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Prison Pet Partnership co-founder Sister Pauline Quinn walks with a golden retriever dog in a chapel and sits in a chair for a photograph with a golden retriever dog.
Sister Pauline Quinn

Sister Pauline Quinn

1942 - 2020

Prison Pet Partnership (PPP), operating within the Washington State criminal justice system, has been a model for the nation in the rehabilitation of incarcerated individuals.

  • It began in 1981 as the result of a collaborative effort between Sister Pauline Quinn, a Dominican Nun, and Dr. Leo Bustad, former chair of Washington State University’s veterinary program, who believed that rehabilitation could be facilitated by the human-animal bond. Sister Pauline and Dr. Bustad worked cooperatively with Washington State University, Tacoma Community College, and the Washington State Department of Corrections (DOC) to create innovative programming for the individuals residing at Washington Corrections Center for Women (WCCW). Prison Pet Partnership is the catalyst for all other prison pet programs around the globe. 

  • In 1984, Prison Pet Partnership began offering programming to incarcerated individuals at WCCW.

  • In 1986, Prison Pet Partnership was one of the top ten finalists for Innovations in State and Local Government recognized by the Ford Foundation and the John F. Kennedy School of Business at Harvard University.

  • In 1990, Prison Pet Partnership was registered as a 501c(3) non-profit organization.

  • Jeanne Hampl was hired as the first Executive Director of PPP in 1994. Her office was a cell unit in the Medium Security Unit building. Jeanne served on PPP's board of directors from 1991 to 1994 and then again in 1998 to 1999.

  • In 1996, PPP's onsite kennels and training center were constructed.

  • In 1997, General H. Norman Schwarzkopf came to Prison Pet Partnership to host “What’s Right in America” for NBC. He felt that our program exemplified how the prison system can aid in the rehabilitation of incarcerated individuals while serving the community at large.

  • Executive Director, Jeanne Hampl, retired in 1998. Under her leadership, PPP placed over 32 service dogs and countless paroled pets. To this day, she is renowned for her assistance and expansion of PPP programming.

  • Beth Rivard was hired as executive director in 1998.

  • In 2016, PPP expanded the service dog training program by accepting purpose-bred puppies for service training. This would help the program certify service dogs at a higher rate and permit PPP to continue rescuing animals in shelters to train as family pets rather than for service work.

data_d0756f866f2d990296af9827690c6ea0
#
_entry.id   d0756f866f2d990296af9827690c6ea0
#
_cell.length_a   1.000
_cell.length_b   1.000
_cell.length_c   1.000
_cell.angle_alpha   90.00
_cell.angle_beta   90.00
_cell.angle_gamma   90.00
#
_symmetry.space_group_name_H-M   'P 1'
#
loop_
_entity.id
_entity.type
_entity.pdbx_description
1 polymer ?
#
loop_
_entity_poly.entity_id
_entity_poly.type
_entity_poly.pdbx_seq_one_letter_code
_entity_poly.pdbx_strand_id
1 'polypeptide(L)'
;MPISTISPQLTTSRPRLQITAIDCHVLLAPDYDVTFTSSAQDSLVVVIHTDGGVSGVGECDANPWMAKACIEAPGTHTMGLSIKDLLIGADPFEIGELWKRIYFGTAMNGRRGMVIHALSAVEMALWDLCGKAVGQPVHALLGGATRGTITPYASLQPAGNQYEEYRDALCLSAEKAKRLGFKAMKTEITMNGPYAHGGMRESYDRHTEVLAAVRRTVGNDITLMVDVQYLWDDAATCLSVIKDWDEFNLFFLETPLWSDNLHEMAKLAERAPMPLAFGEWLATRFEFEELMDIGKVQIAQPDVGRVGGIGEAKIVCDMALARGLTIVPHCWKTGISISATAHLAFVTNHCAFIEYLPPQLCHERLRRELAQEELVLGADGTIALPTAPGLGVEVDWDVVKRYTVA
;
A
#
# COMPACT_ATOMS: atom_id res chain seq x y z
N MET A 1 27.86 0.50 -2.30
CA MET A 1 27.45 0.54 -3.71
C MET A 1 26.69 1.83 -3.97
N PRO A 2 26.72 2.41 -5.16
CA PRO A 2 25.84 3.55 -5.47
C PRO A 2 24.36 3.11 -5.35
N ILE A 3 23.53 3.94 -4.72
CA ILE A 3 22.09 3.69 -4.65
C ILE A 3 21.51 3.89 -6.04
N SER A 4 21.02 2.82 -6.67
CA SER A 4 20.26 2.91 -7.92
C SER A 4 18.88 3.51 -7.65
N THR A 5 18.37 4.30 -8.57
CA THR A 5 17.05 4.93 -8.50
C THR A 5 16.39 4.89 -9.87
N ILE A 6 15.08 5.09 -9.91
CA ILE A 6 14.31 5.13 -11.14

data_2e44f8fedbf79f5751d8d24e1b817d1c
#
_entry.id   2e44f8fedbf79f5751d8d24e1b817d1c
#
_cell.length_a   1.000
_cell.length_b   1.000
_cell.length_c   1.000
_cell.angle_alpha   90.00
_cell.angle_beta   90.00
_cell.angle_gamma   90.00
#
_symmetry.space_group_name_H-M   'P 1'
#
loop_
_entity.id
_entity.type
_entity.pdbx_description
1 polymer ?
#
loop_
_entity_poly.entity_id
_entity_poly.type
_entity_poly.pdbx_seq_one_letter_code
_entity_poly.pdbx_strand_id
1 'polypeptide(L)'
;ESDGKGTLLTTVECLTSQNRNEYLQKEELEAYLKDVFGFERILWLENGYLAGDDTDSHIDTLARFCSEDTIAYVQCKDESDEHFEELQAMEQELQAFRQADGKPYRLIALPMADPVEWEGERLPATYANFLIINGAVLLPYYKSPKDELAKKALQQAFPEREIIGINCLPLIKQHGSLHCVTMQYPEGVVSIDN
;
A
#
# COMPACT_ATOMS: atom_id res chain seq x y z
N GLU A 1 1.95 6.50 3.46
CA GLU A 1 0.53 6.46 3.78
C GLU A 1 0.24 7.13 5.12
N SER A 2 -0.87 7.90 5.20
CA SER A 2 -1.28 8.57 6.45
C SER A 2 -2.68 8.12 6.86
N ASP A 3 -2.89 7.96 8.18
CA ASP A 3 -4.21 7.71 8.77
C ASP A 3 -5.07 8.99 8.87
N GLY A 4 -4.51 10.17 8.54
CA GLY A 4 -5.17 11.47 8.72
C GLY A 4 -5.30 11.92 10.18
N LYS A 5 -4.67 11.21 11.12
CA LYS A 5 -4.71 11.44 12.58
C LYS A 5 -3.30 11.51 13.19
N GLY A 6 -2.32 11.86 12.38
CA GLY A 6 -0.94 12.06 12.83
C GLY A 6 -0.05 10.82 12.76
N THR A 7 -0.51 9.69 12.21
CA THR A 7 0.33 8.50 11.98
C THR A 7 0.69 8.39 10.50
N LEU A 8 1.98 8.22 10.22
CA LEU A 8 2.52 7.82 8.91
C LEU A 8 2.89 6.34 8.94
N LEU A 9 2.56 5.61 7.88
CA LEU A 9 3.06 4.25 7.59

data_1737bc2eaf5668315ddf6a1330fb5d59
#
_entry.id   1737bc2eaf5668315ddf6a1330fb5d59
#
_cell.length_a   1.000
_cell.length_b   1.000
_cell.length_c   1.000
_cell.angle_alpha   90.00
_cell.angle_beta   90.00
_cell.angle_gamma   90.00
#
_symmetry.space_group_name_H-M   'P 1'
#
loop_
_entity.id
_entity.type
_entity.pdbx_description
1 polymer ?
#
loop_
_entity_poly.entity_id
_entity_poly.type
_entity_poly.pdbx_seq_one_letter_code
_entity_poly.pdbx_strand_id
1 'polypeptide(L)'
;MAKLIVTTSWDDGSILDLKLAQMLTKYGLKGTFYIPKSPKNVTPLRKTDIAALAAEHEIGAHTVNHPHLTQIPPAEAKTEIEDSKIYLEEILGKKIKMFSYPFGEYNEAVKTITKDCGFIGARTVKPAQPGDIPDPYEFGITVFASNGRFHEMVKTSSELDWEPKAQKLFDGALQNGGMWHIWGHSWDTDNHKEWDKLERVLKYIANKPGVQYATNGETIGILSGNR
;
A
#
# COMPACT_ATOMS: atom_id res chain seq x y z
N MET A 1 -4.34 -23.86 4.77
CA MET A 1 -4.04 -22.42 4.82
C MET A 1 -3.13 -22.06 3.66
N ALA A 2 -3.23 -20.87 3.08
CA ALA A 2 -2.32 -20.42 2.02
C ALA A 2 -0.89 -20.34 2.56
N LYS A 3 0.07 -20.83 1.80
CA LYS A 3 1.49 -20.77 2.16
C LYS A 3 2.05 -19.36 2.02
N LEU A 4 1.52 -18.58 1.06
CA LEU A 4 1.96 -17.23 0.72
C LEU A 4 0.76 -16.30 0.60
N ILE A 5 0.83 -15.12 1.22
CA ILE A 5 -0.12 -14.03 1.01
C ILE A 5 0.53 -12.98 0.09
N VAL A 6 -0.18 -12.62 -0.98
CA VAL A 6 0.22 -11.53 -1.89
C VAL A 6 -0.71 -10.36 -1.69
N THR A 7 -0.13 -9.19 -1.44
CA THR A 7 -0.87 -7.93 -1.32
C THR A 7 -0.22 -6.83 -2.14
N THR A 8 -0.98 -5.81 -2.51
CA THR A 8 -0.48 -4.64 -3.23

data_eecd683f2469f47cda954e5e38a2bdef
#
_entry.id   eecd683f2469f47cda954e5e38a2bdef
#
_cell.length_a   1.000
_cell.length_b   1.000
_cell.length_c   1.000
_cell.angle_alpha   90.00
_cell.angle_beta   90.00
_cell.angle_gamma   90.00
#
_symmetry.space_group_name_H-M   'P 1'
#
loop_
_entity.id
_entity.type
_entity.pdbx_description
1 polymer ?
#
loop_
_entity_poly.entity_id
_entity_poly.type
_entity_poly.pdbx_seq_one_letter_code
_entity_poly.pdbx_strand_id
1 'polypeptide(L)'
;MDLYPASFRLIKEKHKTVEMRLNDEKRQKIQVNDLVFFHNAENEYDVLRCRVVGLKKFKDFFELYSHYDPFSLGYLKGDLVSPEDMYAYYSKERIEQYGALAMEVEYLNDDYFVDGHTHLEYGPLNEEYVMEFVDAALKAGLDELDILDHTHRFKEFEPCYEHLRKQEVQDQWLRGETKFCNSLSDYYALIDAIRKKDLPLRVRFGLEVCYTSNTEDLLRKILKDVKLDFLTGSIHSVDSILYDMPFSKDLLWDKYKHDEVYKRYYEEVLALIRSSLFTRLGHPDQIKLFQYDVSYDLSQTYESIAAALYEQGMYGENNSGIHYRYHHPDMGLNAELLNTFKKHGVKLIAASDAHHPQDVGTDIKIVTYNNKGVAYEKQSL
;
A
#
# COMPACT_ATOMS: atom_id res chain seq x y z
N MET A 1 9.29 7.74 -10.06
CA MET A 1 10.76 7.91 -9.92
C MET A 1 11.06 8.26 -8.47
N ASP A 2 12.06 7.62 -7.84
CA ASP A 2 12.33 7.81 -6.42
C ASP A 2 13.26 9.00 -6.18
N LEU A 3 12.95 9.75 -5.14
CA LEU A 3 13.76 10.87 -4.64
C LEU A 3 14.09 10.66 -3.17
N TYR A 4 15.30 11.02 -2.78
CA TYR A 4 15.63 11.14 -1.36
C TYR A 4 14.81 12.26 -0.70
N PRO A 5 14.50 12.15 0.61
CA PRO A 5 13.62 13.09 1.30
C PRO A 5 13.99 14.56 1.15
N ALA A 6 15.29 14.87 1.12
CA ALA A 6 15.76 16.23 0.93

• In March of 2020, Prison Pet Partnership closed all programming due to the impact of COVID-19. Boarding, grooming, and training services were suspended and all program dogs were placed with dedicated fosters. PPP continued to provide program participants education as well as supported service teams and fosters. 

  • Executive Director, Beth Rivard, retired in 2020. Under her leadership, dozens of service dogs and paroled pets were trained and placed and thousands of hours of vocational education, job readiness training, mentorship, and opportunities for personal healing and development were provided to program participants.

  • Sister Pauline Quinn passed away March 13, 2020. Sister Pauline discovered the healing power of dogs through the unconditional love she shared with her first dog after experiencing a traumatic childhood and homelessness as a young adult. The connection with Joni, her German Shepherd, changed Sister Pauline’s trajectory for the remainder of her life, as she learned to believe in herself and to trust others. PPP will miss her frequent visits. She was always so proud of the women and our work. Her program (and those modeled from it) continue to operate around the world. She is a legend and revered by everyone who had the pleasure of
    meeting her.  


  • In January of 2022, boarding and grooming services reopened to the community after being closed for nearly two years.

  • Service dog training and board and train services reopened in April of 2023.

Today, Prison Pet Partnership provides incarcerated individuals opportunity to earn certification as Pet Care Technicians, Groomers, Dog Trainers, and diplomas as Veterinary Assistants. Since its inception, the program has placed over 700 dogs in the Pacific Northwest as Service, Facility, Therapy Dogs, and with families as Paroled Pets. Currently, PPP supports 15 service dog teams and over 500 community pets access boarding and grooming services. The recidivism rate for program participants is less than 3% compared to Washington State's rate of 22.2%.

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